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Good for the environment, and business too

Good for the environment, and business too

Following sustainability practices is good for the environment, true. But, fashion brands are discovering that it is equally good for their business.

According to the Pulse of the Fashion Industry report from the Global Fashion Agenda and The Boston Consulting Group (BCG), investing in resource efficiency, secure work environments and sustainable materials can improve a company’s EBITA margin by up to 1% to 2% points by 2030. “The impact goes beyond brand building and risk management. Sustainability can actually increase profitability for fashion companies,” said Sebastian Boger, a partner at BCG.

While there is no specific definition for sustainable fashion, it can be summed as a practice of creating clothing that last longer, using eco-friendly resources. This reduces the overall impact on the environment, so that customers do not need to discard clothing regularly and also the materials used are made from recyclable or environment-friendly products.

Mohit Dhanjal, Business Head-Shirting (B2C), Raymond Ltd.


Sustainability is merely about using organic cotton or recycled paper for packaging. Instead, it stretches to embracing a holistic process. Right from fabric selection, designing it to minimize wastage, to creating a humane working environment for employees to how the end product reaches the buyer.

For the consumer, sustainability is about what encourages them to buy, the philosophies they support through their purchases, understanding the product’s lineage, etc., – or brand provenance in other words. Global View Research pegs the global eco-fibers market at around $93.27 billion. According to a Myntra – Jabong Report, India is expected to be the world’s largest market for sustainable products by 2030. A growing young adult consumer base, rising disposable income and growth in the middle-income segment make India a “favourable market” for fashion retailers.

Sharing his opinion about sustainable fashion, Mohit Dhanjal, Business Head-Shirting (B2C), Raymond Ltd said, “Sustainable fashion is a part of the growing design philosophy and movement towards environmental and social sustainability. The goal is to create a system that can be supported indefinitely in terms of human impact on the environment and positive social responsibility. It is driven by 3R’s of the environment –Reduce, Reuse and Recycle.”

Manjula Gandhi, Chief Product Officer, Numero Uno pointed out that sustainability in the fashion industry is a fairly new concept in India, and sustainable and ethical fashion vary by a slight degree. However, due to increasing awareness and consciousness about human impact on the environment and the importance of maintaining ecological balance for a better future, sustainability as a concept is trickling down into our way of living. It is a more accepted concept in matured global markets, Gandhi added.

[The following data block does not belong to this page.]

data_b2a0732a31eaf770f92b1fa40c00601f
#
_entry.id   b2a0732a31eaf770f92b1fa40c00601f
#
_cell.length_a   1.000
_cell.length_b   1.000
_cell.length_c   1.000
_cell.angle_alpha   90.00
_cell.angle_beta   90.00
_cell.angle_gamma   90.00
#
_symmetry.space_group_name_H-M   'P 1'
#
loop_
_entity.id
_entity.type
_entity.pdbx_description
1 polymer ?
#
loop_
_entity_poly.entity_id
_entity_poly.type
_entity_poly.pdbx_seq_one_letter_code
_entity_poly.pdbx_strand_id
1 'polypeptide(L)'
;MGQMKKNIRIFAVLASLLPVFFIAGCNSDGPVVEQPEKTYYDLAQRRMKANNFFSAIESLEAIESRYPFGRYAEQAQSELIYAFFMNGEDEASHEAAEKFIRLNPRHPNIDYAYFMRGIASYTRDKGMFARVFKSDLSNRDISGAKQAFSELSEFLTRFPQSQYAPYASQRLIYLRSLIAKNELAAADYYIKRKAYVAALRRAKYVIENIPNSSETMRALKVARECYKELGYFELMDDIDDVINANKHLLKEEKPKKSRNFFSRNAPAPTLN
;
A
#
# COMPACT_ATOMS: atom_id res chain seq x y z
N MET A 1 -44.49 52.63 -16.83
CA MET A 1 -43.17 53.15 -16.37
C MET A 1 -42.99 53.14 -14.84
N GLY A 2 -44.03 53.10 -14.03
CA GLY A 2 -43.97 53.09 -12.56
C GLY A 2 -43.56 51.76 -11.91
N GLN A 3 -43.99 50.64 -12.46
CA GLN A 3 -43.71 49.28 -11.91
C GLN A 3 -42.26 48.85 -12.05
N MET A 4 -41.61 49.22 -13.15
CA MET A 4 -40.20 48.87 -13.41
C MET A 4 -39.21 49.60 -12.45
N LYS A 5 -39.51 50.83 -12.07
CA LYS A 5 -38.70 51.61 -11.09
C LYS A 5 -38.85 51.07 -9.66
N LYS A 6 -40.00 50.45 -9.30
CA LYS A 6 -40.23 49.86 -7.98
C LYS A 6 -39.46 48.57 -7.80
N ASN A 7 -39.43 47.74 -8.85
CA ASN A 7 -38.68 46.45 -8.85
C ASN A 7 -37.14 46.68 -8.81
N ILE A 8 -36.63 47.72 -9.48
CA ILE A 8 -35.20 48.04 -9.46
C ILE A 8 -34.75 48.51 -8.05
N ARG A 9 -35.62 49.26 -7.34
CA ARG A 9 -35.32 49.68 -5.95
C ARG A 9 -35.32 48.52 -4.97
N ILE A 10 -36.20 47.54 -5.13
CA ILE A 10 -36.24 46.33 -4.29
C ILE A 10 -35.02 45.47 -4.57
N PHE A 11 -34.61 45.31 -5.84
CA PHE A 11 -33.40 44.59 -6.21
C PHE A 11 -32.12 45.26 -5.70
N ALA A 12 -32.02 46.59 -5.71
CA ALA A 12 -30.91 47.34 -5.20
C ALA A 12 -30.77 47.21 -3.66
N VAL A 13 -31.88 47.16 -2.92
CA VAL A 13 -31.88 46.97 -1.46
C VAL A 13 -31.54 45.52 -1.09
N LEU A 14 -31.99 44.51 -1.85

Dr. Naresh Tyagi, Chief Sustainability Officer, Aditya Birla Fashion and Retail Ltd.


Today, consumers recognize the value of sustainability and appreciate the fact that eco-friendly clothing are also good for their skin. Top brands have decided to go organic offer, a wide range of apparel that is trendy and chic at the same time as well as ethnic and elegant.

In order to ensure that sustainable products sell better than or as well as regular apparel brands today are trying to create meaningful and responsible clothing, which are not just sustainable but also aesthetic and utilitarian, for their consumers.

Every brand has its own reason to go organic and they are creating an emotional connect with customers to inspire them to buy their products. They are combining technology in creating new raw material and building eco-friendly production process to transform the look of sustainable fashion from boring to stylish and desirable.

Dr. Naresh Tyagi, Chief Sustainability Officer at Aditya Birla Fashion and Retail Limited (ABFRL) said, “In India, we have taken the lead in the apparel sector in embracing sustainability. This started off in 2012-13 through the ReEarth vision and we have embedded it into our operations and extended it to our supply chain. We transformed our sustainability approach from legal compliance to mission-based approach.”

On the challenge of price mapping, so that sustainable products don’t command an unrealistic premium as compared to regular wear, Gandhi said that as a responsible denim brand they always endeavour to make the production processes eco-friendly and invest in laundry technology that makes their products sustainable to a large extent. “Adopting new technology comes at a huge price and therefore, in order to keep their products affordable, they balance it out by sourcing effectively and producing efficiently in-house, without compromising the quality, functionality or aesthetics,” he stated.

Dhanjal however pointed out that consumers in developed economies are willing to pay a premium for sustainable and eco-friendly products, though India being a value-conscious consumption market, such products without the right value proposition will not find many takers and that is a challenge that all we need to address.

As customers, especially the youth, lay emphasis on sustainability as a yardstick while shopping, brands are adopting it to gain a competitive edge and differentiate themselves from the crowd.





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